Thursday, December 03, 2009

Oregonian Fails to Explore Why Oregon Fails on College Debt

Oregon college students graduate with significantly more debt than Washington and California students. This pattern has not changed since 2006. Why does Oregon do significantly worse than its two neighbors?

The percentage of Oregon students who graduate with debt is also higher in Oregon. In 2008 61% of college graduates had debt compared with 58% in Washington and 48% in California. Why are Oregon and Washington percentages so much higher than California's?

The Oregonian has a story noting Oregon's student debt problem but neglects to compare the data with California and Washington. So, the Oregonian never really explores the "why" of Oregon's high student debt rate.

The Oregonian also ignores the 800-pound gorilla in the room--soaring college costs. The same organization that puts out the debt report the Oregonian relies on links to Measuring Up 2008: The National Report Card on Higher Education which includes the following chart.

Hmm. There has been a whopping 439% increase in college tuition and fees since the early 1980's. This raise far outstrips every other major family need. In fact college tuition/fees costs have risen 75% more than even health care costs (a meager 251% increase in comparison).

Why are higher education tuition and fees rates through the roof? How can these costs be brought down? No help here from the Oregonian.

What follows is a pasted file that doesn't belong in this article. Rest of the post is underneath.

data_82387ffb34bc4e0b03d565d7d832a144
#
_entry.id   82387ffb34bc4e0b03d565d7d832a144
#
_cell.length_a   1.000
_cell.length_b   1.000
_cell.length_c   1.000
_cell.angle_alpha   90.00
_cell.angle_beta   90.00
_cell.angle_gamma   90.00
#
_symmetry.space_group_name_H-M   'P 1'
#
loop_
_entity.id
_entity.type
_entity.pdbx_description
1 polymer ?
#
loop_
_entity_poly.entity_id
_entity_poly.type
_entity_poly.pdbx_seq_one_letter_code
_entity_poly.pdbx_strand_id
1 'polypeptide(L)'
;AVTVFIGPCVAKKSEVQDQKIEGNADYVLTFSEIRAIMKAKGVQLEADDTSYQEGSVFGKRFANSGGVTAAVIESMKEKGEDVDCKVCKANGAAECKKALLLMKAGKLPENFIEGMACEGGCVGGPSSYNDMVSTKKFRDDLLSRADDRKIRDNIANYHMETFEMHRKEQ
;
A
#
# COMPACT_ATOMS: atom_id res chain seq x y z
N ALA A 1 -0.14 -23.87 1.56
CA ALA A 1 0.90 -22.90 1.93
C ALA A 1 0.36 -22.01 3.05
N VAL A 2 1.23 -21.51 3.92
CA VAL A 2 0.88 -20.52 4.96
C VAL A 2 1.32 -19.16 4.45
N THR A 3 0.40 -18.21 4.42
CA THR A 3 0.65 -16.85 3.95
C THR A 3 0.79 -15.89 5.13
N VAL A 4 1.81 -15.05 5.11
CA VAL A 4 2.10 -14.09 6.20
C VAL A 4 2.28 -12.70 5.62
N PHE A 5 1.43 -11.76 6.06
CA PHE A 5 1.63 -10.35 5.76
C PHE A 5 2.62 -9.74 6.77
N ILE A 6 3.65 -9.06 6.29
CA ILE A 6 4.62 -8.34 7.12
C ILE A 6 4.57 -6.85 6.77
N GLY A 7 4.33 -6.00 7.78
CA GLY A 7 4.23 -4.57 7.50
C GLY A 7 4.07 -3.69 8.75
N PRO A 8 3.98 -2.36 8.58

The Oregonian's only acknowledgment of this tuition/fee cost problem comes in a five word phrase with no specific content:
"Oregon doubled the funding for state grants for college students in 2008-09 with the intent of lowering the student debt load for graduates. Since then, state funding has fallen and record numbers of students have applied for aid, causing the state to turn down some eligible students and reduce grants to others.

"At the same time, tuition has gone up significantly. Many campuses have increased financial aid to ease the impact on low-income students."
[emphasis added]
The Oregonian has become a news aggregator. It doesn't pursue stories deeper than the reports it links to and doesn't even do a particularly good job of thinking about the meaning of the data in those reports.

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